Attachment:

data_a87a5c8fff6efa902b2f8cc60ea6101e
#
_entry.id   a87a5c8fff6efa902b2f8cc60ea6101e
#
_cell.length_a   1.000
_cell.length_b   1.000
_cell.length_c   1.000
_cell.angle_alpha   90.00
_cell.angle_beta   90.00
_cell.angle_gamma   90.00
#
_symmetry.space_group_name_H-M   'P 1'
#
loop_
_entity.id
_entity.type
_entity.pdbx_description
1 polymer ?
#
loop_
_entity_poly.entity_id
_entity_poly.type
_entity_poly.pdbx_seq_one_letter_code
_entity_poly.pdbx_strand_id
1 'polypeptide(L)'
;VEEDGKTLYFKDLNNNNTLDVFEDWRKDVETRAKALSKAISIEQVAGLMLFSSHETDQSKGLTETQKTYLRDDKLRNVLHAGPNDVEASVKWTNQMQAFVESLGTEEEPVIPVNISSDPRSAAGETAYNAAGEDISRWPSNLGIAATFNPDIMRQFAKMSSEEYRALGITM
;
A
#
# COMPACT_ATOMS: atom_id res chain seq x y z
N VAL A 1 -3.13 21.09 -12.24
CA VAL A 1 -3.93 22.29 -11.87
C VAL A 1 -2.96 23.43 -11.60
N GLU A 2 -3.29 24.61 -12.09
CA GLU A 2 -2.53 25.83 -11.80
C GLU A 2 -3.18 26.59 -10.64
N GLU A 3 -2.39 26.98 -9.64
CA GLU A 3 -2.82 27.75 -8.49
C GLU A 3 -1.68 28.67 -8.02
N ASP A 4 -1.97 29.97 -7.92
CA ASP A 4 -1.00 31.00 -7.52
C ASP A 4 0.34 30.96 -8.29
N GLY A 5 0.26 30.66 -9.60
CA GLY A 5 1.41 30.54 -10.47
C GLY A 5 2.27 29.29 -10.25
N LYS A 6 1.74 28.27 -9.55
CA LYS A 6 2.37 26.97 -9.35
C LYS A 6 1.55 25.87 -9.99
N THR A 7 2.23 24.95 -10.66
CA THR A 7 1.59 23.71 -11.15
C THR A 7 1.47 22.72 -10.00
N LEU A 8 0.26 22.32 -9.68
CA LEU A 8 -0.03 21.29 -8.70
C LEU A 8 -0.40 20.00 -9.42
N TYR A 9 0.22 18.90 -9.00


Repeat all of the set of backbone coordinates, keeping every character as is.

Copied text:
data_a87a5c8fff6efa902b2f8cc60ea6101e
#
_entry.id   a87a5c8fff6efa902b2f8cc60ea6101e
#
_cell.length_a   1.000
_cell.length_b   1.000
_cell.length_c   1.000
_cell.angle_alpha   90.00
_cell.angle_beta   90.00
_cell.angle_gamma   90.00
#
_symmetry.space_group_name_H-M   'P 1'
#
loop_
_entity.id
_entity.type
_entity.pdbx_description
1 polymer ?
#
loop_
_entity_poly.entity_id
_entity_poly.type
_entity_poly.pdbx_seq_one_letter_code
_entity_poly.pdbx_strand_id
1 'polypeptide(L)'
;VEEDGKTLYFKDLNNNNTLDVFEDWRKDVETRAKALSKAISIEQVAGLMLFSSHETDQSKGLTETQKTYLRDDKLRNVLHAGPNDVEASVKWTNQMQAFVESLGTEEEPVIPVNISSDPRSAAGETAYNAAGEDISRWPSNLGIAATFNPDIMRQFAKMSSEEYRALGITM
;
A
#
# COMPACT_ATOMS: atom_id res chain seq x y z
N VAL A 1 -3.13 21.09 -12.24
CA VAL A 1 -3.93 22.29 -11.87
C VAL A 1 -2.96 23.43 -11.60
N GLU A 2 -3.29 24.61 -12.09
CA GLU A 2 -2.53 25.83 -11.80
C GLU A 2 -3.18 26.59 -10.64
N GLU A 3 -2.39 26.98 -9.64
CA GLU A 3 -2.82 27.75 -8.49
C GLU A 3 -1.68 28.67 -8.02
N ASP A 4 -1.97 29.97 -7.92
CA ASP A 4 -1.00 31.00 -7.52
C ASP A 4 0.34 30.96 -8.29
N GLY A 5 0.26 30.66 -9.60
CA GLY A 5 1.41 30.54 -10.47
C GLY A 5 2.27 29.29 -10.25
N LYS A 6 1.74 28.27 -9.55
CA LYS A 6 2.37 26.97 -9.35
C LYS A 6 1.55 25.87 -9.99
N THR A 7 2.23 24.95 -10.66
CA THR A 7 1.59 23.71 -11.15
C THR A 7 1.47 22.72 -10.00
N LEU A 8 0.26 22.32 -9.68
CA LEU A 8 -0.03 21.29 -8.70
C LEU A 8 -0.40 20.00 -9.42
N TYR A 9 0.22 18.90 -9.00